The Radiation Post


What is Radiation?

When many people hear the word “radiation,” they immediately think of its harmful effects. With so many warnings about radiation exposure in the news, it’s easy to relate radiation to cancer and environmental damage even though radiation can also be beneficial. For starters, it is important to state what radiation is not in relation to what people know in general about it:

-Radiation on its own is not something that you can smell, taste, hear, see or feel.
-Radiation is all around you. You can’t remove it entirely from your geographic, home or work environments. After all, the sun drenches our planet in radiation every single day.

What is radiation?

Radiation is a form of energy. The term “radiation” can also describe how certain energies are transmitted or emitted. Radiation can exist as waves, rays and subatomic particles. Radiation is produced by atomic reactions and substances that emit it as a byproduct of decay.

Light from our closest star exposes us to one form of that energy — ultraviolet radiation. We are also exposed to radiation in many other ways:

-Space is filled with radiation that doesn’t come from the Sun but still makes its way through Earth’s atmosphere.
-Certain natural materials deep underground also expose us to radiation.
-Mankind uses radioactive materials in a variety of industries for different purposes.

The Good, The Bad and The Ugly…

Certain types of radiation, such as ionizing radiation generated by unstable atomic reactions, causes cellular mutations and cellular death. Some of this energy does harm because of how it enters the body. Some simply passes right through the body without causing harm. It is for these reasons that doctors recommend that people wear sunscreen. Your exposure to ultraviolet radiation, even on a cloudy day, can cause cellular damage and skin cancer as you age. Since X-rays are also a type of ionizing radiation, too much exposure to X-ray machines and similar scanners can also cause damage.

Some radioactive materials take a long time to break down. As a result, there are always health and environmental risks with using nuclear power as a “clean” alternative to fossil fuels. The Fukushima Daiichi nuclear power plant equipment failure and meltdown caused by a 2011 earthquake and tsunami has repeatedly proven this fact. Scientists are still working to determine the long-term environmental and health effects as radiation and contaminated water continue to leak from the site. The situation has been so severe that the Japanese government waited four years until this month to restart its nuclear power plant reactors. In the Ukraine, the Chernobyl nuclear power plant disaster continues to cause damage almost 30 years later.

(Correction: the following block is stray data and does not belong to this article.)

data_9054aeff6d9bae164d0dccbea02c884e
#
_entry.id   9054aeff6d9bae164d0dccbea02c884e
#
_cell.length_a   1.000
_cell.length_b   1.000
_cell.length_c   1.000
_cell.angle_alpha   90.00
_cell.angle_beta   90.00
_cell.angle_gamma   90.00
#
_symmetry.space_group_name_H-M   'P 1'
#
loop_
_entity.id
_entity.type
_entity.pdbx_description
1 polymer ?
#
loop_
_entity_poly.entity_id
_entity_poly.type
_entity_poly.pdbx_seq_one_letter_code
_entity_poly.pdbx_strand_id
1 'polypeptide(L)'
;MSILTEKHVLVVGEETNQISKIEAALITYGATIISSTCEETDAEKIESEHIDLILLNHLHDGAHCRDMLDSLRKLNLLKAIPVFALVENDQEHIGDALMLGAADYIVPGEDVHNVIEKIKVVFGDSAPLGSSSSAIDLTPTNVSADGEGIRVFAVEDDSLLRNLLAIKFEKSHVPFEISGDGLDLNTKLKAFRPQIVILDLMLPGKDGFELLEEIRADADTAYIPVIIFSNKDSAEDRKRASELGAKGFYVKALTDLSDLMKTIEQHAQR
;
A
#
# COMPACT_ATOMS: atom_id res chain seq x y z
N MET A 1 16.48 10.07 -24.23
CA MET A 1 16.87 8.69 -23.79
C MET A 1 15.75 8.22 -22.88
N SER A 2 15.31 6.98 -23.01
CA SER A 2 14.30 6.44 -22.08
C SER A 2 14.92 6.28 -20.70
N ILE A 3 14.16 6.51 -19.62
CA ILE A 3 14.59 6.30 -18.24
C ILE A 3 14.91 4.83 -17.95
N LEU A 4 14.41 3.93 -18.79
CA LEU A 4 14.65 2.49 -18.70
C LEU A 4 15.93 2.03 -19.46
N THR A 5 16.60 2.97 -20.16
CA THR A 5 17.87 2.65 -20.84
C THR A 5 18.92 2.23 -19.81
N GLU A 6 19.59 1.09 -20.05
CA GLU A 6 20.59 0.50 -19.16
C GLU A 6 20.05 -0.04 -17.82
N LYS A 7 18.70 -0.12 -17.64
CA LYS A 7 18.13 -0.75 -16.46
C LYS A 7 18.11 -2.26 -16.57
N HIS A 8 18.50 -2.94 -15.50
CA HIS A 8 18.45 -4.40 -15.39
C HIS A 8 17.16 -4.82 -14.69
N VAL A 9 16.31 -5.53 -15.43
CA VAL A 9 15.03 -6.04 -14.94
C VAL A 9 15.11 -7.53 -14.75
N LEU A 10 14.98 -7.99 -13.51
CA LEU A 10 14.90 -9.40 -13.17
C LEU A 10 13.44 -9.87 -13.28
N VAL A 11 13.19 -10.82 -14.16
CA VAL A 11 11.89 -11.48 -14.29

Of course, as already briefly mentioned, various types of radiation benefit humans. For example:
-Ultraviolet radiation is used by the body for the production of Vitamin D, which is critical to the health of your mind, bones and nerves.
-Different types of radiation are used to destroy cancer cells.
-Food producers often use different forms of radiation to kill harmful microorganisms on produce.

Neat fact: If you’ve ever eaten Brazil nuts or bananas, you’ve also exposed yourself to low levels of radiation absorbed into the plants through their root systems from radioactive materials located in the ground.

Instead of asking “What is radiation?,” think about “How much can I handle?”

You only need to worry about sudden or cumulative high-level exposures, cumulative low-level exposures and certain types of radiation. Otherwise, the only other time you should worry is when have a health condition or family history that would make you more likely to get sick from certain exposures.

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